Louie Anderson says he got “a really funny letter” from someone in Minnesota who was holding a backyard benefit, and encouraged him to stop by “if you’re in town.”
The comedian has lived in Las Vegas for years, but says, “I wish I was in town so I could stop by.”
However, Anderson will be part of a benefit next Sunday at the Plaza for his comedian friend Pam Matteson, who is battling cancer. So many comedians do live in our extended neighborhood, we can forget how many charity events they do for us.
It’s a sense of duty well expressed by Mark Shunock, the “Rock of Ages” actor who on Monday launches a monthly event called “Mondays Dark,” benefiting a different local charity each month (with the charity taking the initiative on ticket sales).
“I wouldn’t have a job if it wasn’t for Las Vegas. Let’s help our neighbors,” says the Canadian who came to town a year ago to play narrator Lonny in the campy Broadway hit.
“There is responsibility. I’ve been in the business almost 20 years, and anytime you have a job in this business it’s a blessing. When you’re paid to do what you love, it’s a blessing. When ‘Rock of Ages’ came along, it couldn’t have come at a better time for me.”
“Mondays Dark” takes its name from most Broadway shows having Monday off. It will have singing guests such as Travis Cloer from “Jersey Boys” as well as a living-room interview segment with Dot-Marie Jones of “Glee.” The inaugural event at 9 p.m. Monday in the Hard Rock Hotel’s Body English club benefits Opportunity Village.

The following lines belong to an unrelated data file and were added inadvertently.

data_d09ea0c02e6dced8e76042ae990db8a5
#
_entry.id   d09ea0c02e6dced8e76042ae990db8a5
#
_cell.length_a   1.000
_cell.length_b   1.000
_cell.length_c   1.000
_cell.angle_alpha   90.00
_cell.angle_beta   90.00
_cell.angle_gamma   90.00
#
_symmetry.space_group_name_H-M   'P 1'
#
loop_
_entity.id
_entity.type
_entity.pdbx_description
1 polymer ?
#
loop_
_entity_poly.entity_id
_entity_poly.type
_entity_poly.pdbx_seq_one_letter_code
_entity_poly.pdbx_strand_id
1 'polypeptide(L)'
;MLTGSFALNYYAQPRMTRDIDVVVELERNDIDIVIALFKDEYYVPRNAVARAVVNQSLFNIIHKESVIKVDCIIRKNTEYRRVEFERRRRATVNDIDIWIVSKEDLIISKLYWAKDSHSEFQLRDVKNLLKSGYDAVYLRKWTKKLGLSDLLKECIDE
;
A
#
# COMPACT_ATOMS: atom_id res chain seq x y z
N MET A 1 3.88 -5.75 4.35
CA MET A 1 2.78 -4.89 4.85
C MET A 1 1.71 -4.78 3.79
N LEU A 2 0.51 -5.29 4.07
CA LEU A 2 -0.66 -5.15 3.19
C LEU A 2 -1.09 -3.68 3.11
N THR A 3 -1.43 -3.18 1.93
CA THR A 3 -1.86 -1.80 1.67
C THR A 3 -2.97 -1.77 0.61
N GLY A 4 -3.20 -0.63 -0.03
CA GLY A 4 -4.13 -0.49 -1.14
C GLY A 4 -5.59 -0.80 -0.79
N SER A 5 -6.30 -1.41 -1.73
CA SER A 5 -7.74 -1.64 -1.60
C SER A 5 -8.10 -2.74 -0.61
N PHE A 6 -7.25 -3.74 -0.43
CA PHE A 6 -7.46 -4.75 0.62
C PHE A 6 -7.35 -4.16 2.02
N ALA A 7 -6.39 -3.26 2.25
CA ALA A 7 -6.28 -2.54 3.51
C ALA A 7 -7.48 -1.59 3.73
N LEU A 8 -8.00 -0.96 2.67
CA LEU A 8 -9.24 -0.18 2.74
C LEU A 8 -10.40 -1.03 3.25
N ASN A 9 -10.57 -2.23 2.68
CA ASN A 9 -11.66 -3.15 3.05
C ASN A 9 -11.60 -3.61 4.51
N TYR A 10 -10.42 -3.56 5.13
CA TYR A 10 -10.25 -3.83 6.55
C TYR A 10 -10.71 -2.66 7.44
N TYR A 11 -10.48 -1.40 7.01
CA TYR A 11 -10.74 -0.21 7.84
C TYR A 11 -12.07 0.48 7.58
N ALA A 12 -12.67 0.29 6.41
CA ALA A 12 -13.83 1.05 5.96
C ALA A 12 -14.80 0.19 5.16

“It’s just in my blood to want to do events like this,” says Shunock, the son of a junior hockey league owner heavily involved in community outreach. “I think it’s in our genes to do something like this.”
The Matteson benefit at 4 p.m. on Nov. 24 is the second to help defray cancer treatment expenses for the Las Vegas stand-up comic and impressionist. Gordie Brown, Rich Little and Clint Holmes are among those joining Anderson on his home stage at the Plaza.
“This is a real person I have a real connection with,” says Anderson, who has known Matteson since they both worked The Comedy Store in the 1980s. “But yes, I get hit up every single day. People feel like they can ask me. I always respond, I can’t always do it, but I always try to help out.”
In the Facebook era, there is a risk of it becoming almost too easy to organize an event and get the word out. In Las Vegas, we’ve all seen shows where, as Anderson notes, “it feels like people are doing it to get to perform themselves.”
But we didn’t even need the Philippines typhoon to remind us there is always a need. And a personal satisfaction for those who help.
“If my being on a benefit helps sell more tickets, that’s a really great compliment for me,” Anderson says.
Contact reporter Mike Weatherford at email@example.com or 702-383-0288.